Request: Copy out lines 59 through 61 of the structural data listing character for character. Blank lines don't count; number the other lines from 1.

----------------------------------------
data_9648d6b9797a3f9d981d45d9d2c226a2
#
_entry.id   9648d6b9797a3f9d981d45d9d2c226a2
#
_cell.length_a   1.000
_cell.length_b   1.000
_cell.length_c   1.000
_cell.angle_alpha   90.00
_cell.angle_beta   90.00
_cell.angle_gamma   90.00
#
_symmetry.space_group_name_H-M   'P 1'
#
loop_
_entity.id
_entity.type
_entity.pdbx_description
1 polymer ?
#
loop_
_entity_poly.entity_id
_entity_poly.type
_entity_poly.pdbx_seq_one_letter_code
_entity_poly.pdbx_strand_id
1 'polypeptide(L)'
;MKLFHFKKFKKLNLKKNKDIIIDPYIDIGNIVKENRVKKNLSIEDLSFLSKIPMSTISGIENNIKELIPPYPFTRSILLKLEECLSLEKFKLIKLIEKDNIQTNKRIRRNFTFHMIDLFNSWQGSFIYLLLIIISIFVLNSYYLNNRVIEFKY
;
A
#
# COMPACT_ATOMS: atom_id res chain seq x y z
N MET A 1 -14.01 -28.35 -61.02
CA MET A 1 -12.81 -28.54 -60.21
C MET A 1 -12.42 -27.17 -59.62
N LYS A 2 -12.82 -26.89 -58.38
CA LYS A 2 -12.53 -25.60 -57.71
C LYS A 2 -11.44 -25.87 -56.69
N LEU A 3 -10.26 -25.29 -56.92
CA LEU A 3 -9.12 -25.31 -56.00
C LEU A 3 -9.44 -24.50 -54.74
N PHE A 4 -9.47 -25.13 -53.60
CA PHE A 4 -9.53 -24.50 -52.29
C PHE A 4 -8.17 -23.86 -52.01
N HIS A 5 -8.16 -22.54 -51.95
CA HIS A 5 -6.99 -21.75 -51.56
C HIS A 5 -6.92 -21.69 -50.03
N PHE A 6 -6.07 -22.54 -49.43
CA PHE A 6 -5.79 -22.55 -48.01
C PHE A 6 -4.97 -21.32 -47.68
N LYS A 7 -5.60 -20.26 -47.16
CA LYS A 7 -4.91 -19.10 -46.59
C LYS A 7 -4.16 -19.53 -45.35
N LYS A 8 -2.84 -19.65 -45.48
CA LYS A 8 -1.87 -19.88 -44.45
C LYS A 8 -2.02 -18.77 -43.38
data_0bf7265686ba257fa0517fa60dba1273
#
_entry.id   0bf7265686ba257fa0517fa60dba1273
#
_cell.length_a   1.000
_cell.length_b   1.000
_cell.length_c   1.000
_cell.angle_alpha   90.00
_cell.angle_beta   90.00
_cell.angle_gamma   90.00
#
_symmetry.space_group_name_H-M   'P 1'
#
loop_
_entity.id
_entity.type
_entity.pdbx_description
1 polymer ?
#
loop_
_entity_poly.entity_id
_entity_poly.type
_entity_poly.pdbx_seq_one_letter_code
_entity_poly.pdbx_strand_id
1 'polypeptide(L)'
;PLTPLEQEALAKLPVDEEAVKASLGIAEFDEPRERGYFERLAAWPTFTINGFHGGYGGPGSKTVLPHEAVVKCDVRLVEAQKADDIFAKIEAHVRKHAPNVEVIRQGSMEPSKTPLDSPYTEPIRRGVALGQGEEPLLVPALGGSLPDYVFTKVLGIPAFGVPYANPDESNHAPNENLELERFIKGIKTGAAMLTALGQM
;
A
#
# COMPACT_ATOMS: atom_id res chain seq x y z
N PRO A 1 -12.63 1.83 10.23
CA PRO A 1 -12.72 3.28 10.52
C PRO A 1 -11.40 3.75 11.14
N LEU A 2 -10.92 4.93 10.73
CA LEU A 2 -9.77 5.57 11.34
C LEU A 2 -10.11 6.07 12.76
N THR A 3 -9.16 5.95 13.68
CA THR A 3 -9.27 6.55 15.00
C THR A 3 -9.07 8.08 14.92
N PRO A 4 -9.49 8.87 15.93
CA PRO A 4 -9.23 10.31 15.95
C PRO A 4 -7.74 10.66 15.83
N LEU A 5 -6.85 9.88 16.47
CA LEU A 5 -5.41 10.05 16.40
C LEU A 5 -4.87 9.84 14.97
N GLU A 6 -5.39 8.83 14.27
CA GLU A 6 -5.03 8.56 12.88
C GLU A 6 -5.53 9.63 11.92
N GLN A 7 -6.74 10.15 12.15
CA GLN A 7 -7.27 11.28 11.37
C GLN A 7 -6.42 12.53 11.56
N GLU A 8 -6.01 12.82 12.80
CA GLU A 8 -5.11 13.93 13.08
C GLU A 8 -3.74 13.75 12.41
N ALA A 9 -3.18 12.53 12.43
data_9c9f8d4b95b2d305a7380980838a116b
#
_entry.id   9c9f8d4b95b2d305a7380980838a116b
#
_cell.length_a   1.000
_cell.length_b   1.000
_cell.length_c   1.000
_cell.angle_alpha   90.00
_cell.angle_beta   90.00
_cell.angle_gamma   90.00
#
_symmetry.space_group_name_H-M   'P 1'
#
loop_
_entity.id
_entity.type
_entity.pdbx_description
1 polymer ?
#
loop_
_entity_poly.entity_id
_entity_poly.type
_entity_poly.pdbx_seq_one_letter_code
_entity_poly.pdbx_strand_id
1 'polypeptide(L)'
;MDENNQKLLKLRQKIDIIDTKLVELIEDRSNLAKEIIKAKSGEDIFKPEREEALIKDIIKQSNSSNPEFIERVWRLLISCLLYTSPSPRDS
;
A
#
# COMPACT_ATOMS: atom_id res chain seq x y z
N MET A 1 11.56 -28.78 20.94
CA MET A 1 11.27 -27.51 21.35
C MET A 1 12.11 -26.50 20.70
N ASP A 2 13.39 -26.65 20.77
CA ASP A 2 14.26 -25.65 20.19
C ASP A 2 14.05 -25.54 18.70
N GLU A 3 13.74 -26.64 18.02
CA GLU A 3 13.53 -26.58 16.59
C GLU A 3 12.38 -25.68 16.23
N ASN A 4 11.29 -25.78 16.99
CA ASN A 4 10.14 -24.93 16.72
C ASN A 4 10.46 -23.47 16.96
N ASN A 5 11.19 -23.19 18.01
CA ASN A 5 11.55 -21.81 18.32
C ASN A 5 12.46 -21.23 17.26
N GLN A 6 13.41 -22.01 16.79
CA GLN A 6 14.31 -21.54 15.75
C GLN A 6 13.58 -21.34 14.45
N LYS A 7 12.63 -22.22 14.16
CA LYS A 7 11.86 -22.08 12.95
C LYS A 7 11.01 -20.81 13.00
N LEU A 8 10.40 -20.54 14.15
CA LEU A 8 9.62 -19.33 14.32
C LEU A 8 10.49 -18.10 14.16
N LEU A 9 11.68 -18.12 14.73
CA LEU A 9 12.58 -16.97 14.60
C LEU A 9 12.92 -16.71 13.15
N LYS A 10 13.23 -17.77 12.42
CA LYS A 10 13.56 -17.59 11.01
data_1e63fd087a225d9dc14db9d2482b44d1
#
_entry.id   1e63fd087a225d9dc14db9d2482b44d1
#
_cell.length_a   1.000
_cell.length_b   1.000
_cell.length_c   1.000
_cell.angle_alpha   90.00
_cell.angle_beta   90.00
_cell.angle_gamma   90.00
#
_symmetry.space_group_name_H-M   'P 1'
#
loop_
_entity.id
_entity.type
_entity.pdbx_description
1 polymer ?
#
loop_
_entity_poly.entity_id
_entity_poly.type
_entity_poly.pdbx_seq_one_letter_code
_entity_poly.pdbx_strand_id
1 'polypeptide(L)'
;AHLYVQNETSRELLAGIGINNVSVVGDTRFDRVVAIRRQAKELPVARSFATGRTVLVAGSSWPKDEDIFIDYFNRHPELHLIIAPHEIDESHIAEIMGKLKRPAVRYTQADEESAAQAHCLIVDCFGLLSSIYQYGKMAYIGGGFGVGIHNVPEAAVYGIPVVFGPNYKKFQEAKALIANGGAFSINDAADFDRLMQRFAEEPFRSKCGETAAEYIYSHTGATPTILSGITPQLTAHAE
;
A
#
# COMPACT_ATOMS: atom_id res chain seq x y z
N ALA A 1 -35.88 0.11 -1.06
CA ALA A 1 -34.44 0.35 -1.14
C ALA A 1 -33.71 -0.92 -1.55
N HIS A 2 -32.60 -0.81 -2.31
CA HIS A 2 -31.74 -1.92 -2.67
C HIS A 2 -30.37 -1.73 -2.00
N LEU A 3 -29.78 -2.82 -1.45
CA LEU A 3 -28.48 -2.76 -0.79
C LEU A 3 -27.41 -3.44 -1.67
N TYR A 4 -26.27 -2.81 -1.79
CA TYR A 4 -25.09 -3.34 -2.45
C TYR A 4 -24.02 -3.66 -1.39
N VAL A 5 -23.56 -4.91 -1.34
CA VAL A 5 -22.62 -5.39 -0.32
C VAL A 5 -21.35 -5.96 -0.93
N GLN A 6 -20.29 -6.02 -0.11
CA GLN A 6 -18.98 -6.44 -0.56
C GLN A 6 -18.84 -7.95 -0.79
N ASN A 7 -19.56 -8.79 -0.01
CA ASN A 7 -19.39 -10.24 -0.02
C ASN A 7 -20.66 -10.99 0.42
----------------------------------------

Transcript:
_cell.length_a   1.000
_cell.length_b   1.000
_cell.length_c   1.000